Show Summary Details

Page of

PRINTED FROM OXFORD HANDBOOKS ONLINE (www.oxfordhandbooks.com). © Oxford University Press, 2018. All Rights Reserved. Under the terms of the licence agreement, an individual user may print out a PDF of a single chapter of a title in Oxford Handbooks Online for personal use (for details see Privacy Policy and Legal Notice).

date: 17 October 2019

Abstract and Keywords

This article considers Leviticus, the Rabbis, and Qumran; ritual purity, moral purity, and their evolution at Qumran; and other incongruities facing the purity–community model. The dominant understanding of purity at Qumran has much to commend it. Inspired by Mary Douglas's style of structuralism, scholars – notably Harrington – have reconstructed a meaningful and logically coherent sectarian purity system by following the interconnections among the various texts and correlating them with archaeological evidence. A number of questions, however, remain. When some purity practices are attributed to the sect's past or future, while others in the same document are taken as characteristic of the group's present, one can rightly question whether the evidence or the model is driving the interpretation. Moreover, the present paradigm rests, in part, on reconstructed evidence: can such a theory justify overlooking seeming contradictions between the literary and archaeological evidence?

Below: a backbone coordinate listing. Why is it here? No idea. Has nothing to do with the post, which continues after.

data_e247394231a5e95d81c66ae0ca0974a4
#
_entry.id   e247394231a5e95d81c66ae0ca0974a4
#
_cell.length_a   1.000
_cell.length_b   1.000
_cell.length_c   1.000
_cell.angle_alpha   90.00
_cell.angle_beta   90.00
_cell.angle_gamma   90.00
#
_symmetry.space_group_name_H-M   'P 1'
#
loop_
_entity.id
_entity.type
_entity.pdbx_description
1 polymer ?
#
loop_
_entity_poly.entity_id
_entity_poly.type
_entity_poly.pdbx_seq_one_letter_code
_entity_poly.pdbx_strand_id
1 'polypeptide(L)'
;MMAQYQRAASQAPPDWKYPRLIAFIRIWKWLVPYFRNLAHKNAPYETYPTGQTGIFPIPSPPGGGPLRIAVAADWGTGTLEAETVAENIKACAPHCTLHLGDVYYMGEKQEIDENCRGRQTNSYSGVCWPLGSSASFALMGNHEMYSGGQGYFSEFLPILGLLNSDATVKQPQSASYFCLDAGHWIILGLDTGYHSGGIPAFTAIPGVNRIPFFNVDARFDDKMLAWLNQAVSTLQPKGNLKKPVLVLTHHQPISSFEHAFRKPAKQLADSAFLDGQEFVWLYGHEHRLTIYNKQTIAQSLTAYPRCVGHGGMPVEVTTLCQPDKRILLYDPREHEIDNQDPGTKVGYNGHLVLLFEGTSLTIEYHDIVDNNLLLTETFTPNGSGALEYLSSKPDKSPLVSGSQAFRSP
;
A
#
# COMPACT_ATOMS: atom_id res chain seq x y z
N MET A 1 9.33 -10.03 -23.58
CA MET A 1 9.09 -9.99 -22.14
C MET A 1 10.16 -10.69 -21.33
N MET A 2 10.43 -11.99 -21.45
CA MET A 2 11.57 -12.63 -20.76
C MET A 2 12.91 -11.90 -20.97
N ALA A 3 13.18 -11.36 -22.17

Keywords: Qumran, Mary Douglas, sectarian purity, archaeological evidence, ritual purity

Access to the complete content on Oxford Handbooks Online requires a subscription or purchase. Public users are able to search the site and view the abstracts and keywords for each book and chapter without a subscription.

Please subscribe or login to access full text content.

If you have purchased a print title that contains an access token, please see the token for information about how to register your code.

For questions on access or troubleshooting, please check our FAQs, and if you can''t find the answer there, please contact us.